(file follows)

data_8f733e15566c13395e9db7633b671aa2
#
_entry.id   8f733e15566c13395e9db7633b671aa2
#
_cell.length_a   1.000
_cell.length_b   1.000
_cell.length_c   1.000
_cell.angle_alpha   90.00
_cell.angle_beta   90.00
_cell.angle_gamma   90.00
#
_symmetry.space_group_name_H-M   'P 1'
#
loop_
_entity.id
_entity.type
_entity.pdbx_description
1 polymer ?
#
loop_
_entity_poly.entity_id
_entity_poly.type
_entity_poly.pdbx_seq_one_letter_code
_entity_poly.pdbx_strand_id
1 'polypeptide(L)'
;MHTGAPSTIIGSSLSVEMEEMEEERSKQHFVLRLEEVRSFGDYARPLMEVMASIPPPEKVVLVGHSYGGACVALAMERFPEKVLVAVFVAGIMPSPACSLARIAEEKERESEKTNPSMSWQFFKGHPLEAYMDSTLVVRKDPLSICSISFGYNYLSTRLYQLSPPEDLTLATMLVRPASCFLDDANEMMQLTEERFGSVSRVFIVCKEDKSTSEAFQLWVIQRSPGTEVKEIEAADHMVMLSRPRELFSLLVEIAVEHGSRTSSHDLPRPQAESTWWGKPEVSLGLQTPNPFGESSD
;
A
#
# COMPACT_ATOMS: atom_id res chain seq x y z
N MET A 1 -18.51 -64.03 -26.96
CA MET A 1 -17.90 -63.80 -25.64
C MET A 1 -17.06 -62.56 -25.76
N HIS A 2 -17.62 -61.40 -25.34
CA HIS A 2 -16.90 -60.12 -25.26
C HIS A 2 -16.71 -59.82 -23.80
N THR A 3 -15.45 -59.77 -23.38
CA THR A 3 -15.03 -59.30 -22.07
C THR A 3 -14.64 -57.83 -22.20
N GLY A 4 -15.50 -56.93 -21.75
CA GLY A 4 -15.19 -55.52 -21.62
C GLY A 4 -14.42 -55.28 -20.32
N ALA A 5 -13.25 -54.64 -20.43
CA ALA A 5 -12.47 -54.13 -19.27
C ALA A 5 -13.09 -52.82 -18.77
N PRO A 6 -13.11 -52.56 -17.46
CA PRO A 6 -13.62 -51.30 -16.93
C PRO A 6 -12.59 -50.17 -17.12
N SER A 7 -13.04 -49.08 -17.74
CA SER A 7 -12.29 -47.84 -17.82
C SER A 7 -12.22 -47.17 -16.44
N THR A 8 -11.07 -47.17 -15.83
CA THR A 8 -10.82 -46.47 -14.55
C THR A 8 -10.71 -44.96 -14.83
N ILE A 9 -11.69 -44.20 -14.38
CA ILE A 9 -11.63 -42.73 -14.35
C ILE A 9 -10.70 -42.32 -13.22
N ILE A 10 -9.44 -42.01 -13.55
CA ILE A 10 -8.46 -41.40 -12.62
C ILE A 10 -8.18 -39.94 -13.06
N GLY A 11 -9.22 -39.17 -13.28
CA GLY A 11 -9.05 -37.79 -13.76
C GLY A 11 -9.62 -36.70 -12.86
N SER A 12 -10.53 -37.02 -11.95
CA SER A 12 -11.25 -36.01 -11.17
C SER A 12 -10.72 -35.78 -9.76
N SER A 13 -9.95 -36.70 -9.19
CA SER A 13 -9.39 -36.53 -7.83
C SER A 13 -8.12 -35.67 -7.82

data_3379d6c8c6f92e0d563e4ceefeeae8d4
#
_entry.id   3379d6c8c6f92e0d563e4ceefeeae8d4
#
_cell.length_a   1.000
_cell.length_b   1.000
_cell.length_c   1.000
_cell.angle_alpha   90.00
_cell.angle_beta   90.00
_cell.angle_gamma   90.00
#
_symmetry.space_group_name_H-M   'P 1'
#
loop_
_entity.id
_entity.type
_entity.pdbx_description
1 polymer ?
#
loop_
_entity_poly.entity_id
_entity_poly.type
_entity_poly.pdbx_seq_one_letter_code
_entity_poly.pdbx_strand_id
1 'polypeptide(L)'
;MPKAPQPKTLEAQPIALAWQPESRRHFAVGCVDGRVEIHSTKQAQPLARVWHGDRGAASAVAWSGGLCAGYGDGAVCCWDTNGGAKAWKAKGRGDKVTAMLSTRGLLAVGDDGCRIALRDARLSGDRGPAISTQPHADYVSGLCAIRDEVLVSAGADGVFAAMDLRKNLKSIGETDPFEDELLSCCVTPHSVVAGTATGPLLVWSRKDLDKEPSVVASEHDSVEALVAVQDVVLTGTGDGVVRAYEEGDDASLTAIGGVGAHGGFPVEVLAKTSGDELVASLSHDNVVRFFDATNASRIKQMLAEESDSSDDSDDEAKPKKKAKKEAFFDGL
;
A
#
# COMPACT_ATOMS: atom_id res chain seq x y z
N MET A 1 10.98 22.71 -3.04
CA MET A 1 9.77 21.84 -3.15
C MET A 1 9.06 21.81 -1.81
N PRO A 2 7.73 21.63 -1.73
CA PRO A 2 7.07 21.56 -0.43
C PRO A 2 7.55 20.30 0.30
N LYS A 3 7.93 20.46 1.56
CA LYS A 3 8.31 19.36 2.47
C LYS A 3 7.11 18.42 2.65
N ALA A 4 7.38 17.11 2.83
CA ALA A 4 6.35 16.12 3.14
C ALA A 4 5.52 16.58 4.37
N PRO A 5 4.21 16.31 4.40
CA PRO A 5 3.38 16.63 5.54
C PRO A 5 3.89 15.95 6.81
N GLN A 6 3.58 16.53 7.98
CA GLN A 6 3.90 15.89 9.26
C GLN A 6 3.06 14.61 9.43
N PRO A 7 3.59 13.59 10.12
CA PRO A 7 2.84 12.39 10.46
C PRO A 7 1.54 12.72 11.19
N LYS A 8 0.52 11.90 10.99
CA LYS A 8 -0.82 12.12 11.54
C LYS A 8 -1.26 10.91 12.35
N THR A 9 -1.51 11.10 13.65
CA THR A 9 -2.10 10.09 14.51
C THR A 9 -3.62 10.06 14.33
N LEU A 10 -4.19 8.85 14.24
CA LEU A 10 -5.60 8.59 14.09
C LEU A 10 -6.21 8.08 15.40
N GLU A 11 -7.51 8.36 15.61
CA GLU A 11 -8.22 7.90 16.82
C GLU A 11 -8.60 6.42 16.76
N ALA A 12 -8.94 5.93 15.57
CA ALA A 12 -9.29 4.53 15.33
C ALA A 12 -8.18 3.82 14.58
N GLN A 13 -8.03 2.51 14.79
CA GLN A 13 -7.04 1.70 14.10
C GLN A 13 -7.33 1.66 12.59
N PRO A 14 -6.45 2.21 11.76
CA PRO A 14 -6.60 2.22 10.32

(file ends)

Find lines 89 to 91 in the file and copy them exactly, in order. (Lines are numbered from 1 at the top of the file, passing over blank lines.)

loop_
_entity_poly.entity_id
_entity_poly.type